Intro: Documentaries about Homelessness
There are over 45 million people globally without a home. Homelessness is an epidemic that impacts every nation and every community. One way to help out is by watching these documentaries about homelessness and how we can tackle this issue. These documentaries will teach you everything you need to know about the reality of homelessness and how we can, as a society, not only help but also change this sad situation.
1. On the Streets - Documentaries on Homelessness
On the Streets is a 12-part video series on homelessness in Los Angeles. Journalist and filmmaker Lisa Biagiotti tackles this complex issue by putting faces to the statistics, starting with The L.A Times' homeless data map. Since October, she has been learning about their varied experiences and will connect their stories to larger issues along her journey as a journalist or documentarian. Along the way, she gains input and insights from Angelenos who live within that community of Los Angeles which is home to approximately half of all Americans without homes.
2. Homeless Teenagers Surviving Chicago Winter - Documentaries about Homelessness
Three homeless teens in Chicago defy stereotypes as they face the pressures of high school and life alone on the streets to build a brighter future. Against all odds, these kids create new definitions of home that turn out surprising-for both them and those who know them best. Can they recover from their traumas while staying true to themselves?
3. Surviving Homelessness - Documentaries about Homelessness
A few weeks ago filmmaker and extreme adventurer Paul Suggitt made himself homeless to film a documentary, where he documented the impact that being on the streets can have on a person. He revealed some interesting stories from people who live on the street about their struggles with turf wars, violence towards other homeless individuals, violence within themselves and others around them; true stories of how they manage to live day-to-day in what is described as "tough" conditions.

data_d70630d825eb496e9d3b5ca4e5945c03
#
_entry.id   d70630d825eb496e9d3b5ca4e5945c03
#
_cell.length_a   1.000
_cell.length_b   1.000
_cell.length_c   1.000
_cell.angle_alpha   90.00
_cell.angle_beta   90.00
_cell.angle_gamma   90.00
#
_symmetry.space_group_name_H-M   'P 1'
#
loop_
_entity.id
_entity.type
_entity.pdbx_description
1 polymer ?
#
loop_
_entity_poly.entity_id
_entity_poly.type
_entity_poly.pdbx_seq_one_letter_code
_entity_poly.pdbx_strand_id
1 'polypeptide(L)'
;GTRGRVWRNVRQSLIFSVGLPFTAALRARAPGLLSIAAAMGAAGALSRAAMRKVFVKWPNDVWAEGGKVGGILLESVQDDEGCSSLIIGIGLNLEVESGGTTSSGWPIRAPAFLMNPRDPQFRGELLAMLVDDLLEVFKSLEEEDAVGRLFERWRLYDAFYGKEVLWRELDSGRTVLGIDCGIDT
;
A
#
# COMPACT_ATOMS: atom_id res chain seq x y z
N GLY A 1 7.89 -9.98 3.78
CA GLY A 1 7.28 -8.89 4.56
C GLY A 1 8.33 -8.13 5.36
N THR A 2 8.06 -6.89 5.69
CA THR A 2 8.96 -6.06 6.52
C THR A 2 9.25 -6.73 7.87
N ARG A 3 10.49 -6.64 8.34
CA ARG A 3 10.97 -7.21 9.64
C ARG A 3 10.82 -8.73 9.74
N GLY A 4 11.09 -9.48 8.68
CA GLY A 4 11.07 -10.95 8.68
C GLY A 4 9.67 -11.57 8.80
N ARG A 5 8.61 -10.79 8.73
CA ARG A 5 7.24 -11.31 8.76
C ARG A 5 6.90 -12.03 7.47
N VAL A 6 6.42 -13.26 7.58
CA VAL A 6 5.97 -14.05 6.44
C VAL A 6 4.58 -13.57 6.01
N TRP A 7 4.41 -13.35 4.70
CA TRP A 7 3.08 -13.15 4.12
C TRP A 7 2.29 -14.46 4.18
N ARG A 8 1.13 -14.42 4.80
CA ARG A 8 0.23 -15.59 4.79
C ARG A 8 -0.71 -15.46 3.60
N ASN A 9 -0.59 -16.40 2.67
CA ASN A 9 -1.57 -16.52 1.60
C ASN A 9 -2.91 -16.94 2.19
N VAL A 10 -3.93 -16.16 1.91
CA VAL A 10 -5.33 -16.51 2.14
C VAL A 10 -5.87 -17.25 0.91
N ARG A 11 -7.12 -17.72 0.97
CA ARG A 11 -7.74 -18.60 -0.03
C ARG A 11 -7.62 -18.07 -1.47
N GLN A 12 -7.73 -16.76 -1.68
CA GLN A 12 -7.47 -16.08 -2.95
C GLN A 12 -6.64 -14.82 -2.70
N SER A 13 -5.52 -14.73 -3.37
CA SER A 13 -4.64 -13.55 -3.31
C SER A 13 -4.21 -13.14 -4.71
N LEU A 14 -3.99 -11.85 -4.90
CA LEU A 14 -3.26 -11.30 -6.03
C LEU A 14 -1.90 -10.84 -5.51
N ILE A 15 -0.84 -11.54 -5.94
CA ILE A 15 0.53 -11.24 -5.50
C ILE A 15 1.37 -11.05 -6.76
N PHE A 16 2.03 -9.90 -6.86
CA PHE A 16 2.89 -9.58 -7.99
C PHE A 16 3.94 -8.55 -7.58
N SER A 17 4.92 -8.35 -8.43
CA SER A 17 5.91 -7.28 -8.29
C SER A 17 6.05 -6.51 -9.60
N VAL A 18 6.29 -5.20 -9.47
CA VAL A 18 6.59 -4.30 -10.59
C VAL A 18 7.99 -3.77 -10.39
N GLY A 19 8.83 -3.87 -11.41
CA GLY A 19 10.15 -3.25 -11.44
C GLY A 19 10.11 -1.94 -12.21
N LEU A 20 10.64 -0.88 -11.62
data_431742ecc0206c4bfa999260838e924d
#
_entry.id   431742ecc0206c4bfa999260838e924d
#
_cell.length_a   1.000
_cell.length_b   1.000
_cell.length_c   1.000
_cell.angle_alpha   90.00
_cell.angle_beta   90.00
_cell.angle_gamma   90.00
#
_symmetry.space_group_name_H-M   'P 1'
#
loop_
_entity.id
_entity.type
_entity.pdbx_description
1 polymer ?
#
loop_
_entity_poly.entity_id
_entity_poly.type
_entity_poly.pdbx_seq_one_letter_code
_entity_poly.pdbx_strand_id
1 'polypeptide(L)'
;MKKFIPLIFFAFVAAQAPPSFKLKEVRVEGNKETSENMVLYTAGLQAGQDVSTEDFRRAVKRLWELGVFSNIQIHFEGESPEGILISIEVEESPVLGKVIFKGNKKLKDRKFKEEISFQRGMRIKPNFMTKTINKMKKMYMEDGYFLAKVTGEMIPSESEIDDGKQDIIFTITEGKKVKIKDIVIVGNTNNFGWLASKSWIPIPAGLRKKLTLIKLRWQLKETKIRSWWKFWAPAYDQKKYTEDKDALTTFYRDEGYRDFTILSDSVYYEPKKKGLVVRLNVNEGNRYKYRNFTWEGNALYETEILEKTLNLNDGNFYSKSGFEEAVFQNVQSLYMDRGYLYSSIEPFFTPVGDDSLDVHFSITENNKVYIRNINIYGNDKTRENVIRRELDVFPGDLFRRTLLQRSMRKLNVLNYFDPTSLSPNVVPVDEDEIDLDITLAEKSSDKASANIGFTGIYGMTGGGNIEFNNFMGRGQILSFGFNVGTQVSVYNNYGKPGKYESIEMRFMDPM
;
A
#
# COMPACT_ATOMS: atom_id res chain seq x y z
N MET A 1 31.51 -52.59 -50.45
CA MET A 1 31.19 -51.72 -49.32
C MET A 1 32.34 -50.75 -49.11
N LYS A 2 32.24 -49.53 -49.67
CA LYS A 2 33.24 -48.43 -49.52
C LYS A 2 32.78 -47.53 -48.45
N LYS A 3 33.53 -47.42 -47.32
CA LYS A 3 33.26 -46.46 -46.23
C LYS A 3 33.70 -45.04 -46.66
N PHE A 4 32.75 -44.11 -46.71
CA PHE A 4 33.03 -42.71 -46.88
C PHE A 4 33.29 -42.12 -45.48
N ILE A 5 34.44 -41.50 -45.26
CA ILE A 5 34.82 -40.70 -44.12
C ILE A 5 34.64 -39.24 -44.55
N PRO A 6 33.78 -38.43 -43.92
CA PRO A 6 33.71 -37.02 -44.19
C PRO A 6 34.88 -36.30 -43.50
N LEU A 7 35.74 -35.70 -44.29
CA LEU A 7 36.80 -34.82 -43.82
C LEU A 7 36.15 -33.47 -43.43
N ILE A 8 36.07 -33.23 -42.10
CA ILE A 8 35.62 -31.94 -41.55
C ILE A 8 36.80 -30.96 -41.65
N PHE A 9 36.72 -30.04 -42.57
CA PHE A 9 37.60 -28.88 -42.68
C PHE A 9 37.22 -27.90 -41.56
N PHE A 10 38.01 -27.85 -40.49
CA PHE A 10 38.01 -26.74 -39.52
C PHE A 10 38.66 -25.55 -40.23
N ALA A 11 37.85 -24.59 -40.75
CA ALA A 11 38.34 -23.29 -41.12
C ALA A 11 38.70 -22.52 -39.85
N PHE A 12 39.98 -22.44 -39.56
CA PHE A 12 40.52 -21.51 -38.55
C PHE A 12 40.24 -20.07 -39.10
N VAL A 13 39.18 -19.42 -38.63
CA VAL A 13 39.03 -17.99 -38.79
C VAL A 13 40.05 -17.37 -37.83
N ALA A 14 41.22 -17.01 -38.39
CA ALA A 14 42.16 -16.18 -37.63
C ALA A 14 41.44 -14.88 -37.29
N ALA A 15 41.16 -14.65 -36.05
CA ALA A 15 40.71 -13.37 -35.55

4. UK Homeless documentary: Locked out after lockdown? - Homelessness Documentary
Manchester City Mayor, Andy Burnham, has vowed to eradicate homelessness in the city since 2017. But 4 years on with no action taken...
COVID-19 sweeps across the UK and I take to Manchester's streets to see what life is really like for those sleeping rough during an intense pandemic.
5. Evicted: The Hidden Homeless - Homeless Documentaries
In a country where people can potentially own two or three homes, these are the stories of those who don’t have one. Three girls had to endure the emotional trauma of being thrown out of their home and all they had was themselves-no possessions they could keep safe with them. With nowhere to go, each girl is absorbed into the hidden world of bed and breakfasts, hotels, safe houses and temporary accommodation. They get used to living without anything but what they stand in - literally!
Living in overcrowded and cramped conditions often miles away from school and friends is a fate of homeless families, which falls to anonymous council departments. They judge if they deserve help or are willing to be housed. Depending on the circumstances, the Council can remove them without providing any more services beyond 28 days in B&B's as per central government instructions about reducing homelessness reported by charities all over England. Meanwhile children have been mentioned above who face isolation due to bullying, social exclusion and missing months of schooling when there was no home available for them before this happened because nobody had taken notice that their existences were important at all until it vanished quite suddenly with just one click of an "Intentionally Homeless" box filled out for bureaucratic reasons.
Conclusions: Documentaries about Homelessness
Too often, people think of homelessness as a problem that can be solved, while others think it is a natural part of life. Documentaries like the ones discussed in this post help people realize that there is much more to the issue than they previously thought.
Images credits: Unsplash.com